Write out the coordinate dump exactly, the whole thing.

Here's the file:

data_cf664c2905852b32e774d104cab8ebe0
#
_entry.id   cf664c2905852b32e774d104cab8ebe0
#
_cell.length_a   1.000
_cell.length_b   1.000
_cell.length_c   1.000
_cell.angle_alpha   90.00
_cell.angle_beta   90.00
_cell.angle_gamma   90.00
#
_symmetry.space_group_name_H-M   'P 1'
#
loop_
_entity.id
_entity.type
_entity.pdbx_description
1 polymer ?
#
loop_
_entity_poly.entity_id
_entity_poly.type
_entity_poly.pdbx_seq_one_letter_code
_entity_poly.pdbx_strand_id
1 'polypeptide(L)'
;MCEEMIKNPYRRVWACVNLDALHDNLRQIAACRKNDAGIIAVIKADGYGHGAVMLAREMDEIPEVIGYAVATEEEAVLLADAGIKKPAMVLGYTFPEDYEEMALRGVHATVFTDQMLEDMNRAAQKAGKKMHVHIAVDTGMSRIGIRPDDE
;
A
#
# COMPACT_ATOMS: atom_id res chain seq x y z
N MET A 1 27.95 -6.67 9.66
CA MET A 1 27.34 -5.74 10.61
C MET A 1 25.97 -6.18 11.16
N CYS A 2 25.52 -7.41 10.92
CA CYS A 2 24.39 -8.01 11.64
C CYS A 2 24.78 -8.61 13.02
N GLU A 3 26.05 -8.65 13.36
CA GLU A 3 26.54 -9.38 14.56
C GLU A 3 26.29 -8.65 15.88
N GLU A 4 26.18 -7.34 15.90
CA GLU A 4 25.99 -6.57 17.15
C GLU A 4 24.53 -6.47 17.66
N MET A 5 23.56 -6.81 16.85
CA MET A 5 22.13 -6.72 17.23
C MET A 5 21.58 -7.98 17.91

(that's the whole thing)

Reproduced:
data_cf664c2905852b32e774d104cab8ebe0
#
_entry.id   cf664c2905852b32e774d104cab8ebe0
#
_cell.length_a   1.000
_cell.length_b   1.000
_cell.length_c   1.000
_cell.angle_alpha   90.00
_cell.angle_beta   90.00
_cell.angle_gamma   90.00
#
_symmetry.space_group_name_H-M   'P 1'
#
loop_
_entity.id
_entity.type
_entity.pdbx_description
1 polymer ?
#
loop_
_entity_poly.entity_id
_entity_poly.type
_entity_poly.pdbx_seq_one_letter_code
_entity_poly.pdbx_strand_id
1 'polypeptide(L)'
;MCEEMIKNPYRRVWACVNLDALHDNLRQIAACRKNDAGIIAVIKADGYGHGAVMLAREMDEIPEVIGYAVATEEEAVLLADAGIKKPAMVLGYTFPEDYEEMALRGVHATVFTDQMLEDMNRAAQKAGKKMHVHIAVDTGMSRIGIRPDDE
;
A
#
# COMPACT_ATOMS: atom_id res chain seq x y z
N MET A 1 27.95 -6.67 9.66
CA MET A 1 27.34 -5.74 10.61
C MET A 1 25.97 -6.18 11.16
N CYS A 2 25.52 -7.41 10.92
CA CYS A 2 24.39 -8.01 11.64
C CYS A 2 24.78 -8.61 13.02
N GLU A 3 26.05 -8.65 13.36
CA GLU A 3 26.54 -9.38 14.56
C GLU A 3 26.29 -8.65 15.88
N GLU A 4 26.18 -7.34 15.90
CA GLU A 4 25.99 -6.57 17.15
C GLU A 4 24.53 -6.47 17.66
N MET A 5 23.56 -6.81 16.85
CA MET A 5 22.13 -6.72 17.23
C MET A 5 21.58 -7.98 17.91